Why I Don't Like the Black Academic Left.


When Winslow Robertson,  one of our regular and most thoughtful commenters, explained that his dislike of certain high-profile black intellectuals would require to much room to explain in comments, we offered him a chance to do so in a guest post. 

I recently was offered a chance to elaborate on my loathing of “the black academic left”, which, I am sure, is a strange position considering the overall tenor of this blog.  I was both honored and delighted at the proposition, giving me a chance to crystallize my ideas and also present them to a knowledgeable audience. 

I traffic in words, so let me shorten the black academic left to “blackademy”.  my use of the phrase “blackademy” is basically a stand-in for well known black leftist intellectuals.  I am making sweeping generalizations using a very limited sample-size, so make of that what you will.  Perhaps even more damning is that I am coming from a very anti-essentialist/pseudo-post modern position (think Kwame Anthony Appiah, who is my dude).  If that sort of stuff is not your bag then you may want to stop reading right here.

 Let me begin by stating unequivocally that, while I personally cannot stand the blackademy, this is not because they are some sort of barrier to racial progress or reconciliation.  I am not hearkening back to halcyon days when black people and white people had small misunderstandings that they were working through, until Black Studies departments started cropping up in the 1960s and made those Negroes so damn angry and screwed everything up.  To quote myself (how arrogant!) in another discussion on the Chronicle of Higher Education: “…Breitbart’s belief that Black Studies Departments hold inordinate power over the mythical, singular Black Community is insane. What, there are crowds outside of bookstores in Detroit lining up to buy the latest work by Dyson and do his bidding? Everyone in Baltimore or DC has a well-thumbed copy of Race Matters by West?… Dyson is not sitting in Georgetown coiling his mustache, stroking his cat, and telling a whole lot of black people what to do.”  Rather my own position comes from being force-fed to read and deal with many of the stars of the blackademy and not really being able to discuss my disagreements and frustrations with my peers.  In the grand scheme of things, I find the prison-industrial complex enraging, nonwhite educational inequalities unacceptable, etc, while Michael Eric Dyson is simply very annoying.  Hell I like a lot of the blackademy’s positions on gender and sexuality, so they are not all bad.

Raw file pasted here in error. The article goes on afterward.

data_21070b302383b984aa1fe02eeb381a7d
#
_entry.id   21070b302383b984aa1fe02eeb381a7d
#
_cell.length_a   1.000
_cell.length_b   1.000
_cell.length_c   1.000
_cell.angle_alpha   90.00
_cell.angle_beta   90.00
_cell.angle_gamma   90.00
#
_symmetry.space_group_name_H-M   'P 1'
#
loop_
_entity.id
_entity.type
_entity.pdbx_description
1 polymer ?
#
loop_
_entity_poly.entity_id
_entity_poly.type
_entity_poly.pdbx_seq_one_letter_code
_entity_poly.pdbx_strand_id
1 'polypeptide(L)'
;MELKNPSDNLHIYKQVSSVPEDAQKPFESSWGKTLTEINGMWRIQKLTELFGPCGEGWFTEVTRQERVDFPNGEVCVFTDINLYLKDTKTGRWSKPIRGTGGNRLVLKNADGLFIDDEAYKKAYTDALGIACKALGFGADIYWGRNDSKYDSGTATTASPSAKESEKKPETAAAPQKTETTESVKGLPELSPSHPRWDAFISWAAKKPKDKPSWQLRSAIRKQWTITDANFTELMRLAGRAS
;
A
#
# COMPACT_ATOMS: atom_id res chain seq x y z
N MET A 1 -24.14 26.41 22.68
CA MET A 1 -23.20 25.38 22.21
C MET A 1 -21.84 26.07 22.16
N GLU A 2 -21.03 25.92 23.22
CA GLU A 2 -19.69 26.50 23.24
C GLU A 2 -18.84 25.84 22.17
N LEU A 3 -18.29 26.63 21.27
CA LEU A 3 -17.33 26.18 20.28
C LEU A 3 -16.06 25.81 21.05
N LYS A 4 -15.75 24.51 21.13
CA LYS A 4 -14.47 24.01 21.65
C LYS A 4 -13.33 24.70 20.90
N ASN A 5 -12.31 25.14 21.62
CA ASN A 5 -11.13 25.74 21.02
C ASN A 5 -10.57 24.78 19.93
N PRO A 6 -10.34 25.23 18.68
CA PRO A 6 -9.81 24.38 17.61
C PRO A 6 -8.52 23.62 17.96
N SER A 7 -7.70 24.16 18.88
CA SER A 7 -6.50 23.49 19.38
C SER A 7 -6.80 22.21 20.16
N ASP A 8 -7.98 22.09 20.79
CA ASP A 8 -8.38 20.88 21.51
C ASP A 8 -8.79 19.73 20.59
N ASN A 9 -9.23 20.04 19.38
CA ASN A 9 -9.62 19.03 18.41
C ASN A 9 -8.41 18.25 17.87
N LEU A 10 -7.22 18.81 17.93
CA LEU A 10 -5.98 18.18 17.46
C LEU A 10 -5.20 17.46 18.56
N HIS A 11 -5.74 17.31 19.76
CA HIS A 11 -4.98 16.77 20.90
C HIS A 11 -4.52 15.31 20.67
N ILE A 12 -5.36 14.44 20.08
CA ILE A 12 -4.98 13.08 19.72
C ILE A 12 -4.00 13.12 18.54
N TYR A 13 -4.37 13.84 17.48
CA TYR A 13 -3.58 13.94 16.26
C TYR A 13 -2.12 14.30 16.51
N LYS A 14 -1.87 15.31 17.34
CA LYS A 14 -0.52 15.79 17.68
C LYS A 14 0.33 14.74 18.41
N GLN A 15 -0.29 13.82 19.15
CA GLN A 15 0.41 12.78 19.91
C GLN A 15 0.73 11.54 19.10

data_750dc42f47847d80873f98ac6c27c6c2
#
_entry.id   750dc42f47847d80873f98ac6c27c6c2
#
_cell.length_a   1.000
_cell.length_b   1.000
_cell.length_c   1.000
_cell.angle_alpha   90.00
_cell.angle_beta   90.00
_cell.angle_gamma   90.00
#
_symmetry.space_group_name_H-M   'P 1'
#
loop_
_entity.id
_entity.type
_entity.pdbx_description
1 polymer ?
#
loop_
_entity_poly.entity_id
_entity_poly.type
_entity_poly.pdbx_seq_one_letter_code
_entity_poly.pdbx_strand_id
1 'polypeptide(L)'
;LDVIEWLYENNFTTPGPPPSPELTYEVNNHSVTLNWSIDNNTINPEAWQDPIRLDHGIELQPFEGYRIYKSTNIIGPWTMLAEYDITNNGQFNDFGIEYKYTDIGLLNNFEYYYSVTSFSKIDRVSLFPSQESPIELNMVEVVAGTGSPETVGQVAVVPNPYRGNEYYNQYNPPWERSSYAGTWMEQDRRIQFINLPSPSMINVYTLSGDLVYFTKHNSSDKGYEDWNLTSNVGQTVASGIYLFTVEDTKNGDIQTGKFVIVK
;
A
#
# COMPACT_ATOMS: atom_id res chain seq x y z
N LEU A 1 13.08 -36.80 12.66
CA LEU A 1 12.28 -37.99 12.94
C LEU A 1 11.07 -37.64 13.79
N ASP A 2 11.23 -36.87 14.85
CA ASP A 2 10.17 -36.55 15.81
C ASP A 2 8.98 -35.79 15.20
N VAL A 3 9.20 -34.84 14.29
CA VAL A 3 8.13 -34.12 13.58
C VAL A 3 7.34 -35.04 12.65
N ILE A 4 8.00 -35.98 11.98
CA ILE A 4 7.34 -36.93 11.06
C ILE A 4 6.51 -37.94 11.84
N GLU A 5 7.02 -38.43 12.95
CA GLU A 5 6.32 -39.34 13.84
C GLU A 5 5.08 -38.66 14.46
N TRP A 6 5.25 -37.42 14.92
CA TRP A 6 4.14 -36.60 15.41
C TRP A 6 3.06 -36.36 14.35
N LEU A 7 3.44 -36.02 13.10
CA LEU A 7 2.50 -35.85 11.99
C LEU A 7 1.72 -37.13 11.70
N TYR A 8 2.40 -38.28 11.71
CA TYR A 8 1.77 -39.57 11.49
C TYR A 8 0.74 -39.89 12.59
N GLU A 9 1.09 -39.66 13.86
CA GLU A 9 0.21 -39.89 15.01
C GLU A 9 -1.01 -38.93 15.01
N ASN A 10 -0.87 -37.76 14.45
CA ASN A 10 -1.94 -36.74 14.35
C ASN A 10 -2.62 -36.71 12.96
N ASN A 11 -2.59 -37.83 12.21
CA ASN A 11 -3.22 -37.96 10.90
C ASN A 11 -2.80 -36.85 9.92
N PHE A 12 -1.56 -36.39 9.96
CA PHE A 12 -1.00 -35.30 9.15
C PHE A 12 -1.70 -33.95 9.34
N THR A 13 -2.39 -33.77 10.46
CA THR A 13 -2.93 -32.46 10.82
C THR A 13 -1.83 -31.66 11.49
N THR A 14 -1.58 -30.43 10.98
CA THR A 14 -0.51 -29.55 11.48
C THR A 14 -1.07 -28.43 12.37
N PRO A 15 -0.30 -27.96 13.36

I have a lot of salt to throw at these people, including points that would draw much of the Postbourgie readership in a massive argument (my belief in salvaging the idea of colorblind-ness being but one example… and yes, I have read a lot on it, including Bonilla-Silva’s stuff which was good, I just do not agree with it).  Instead of throwing a truckload of salt, I am going to split this piece into an attack on these people’s identities and then an attack on their conceptual methods.  I think that we all want to live in a meritocratic society that allows everyone both dignity and fulfillment, so it is the means by which the disagreement comes into play.

 What a long-ass preamble.  In any case, here is the meat:  My first complaint of the blackademy is their fixation on scholar/activism.  Not content to be “mere” professors stuck in the ivory tower, they straddle both the tower and the… untower (is that a word?) in an attempt to stay grounded in ‘the community’ (i.e. the black community).  Or so they claim.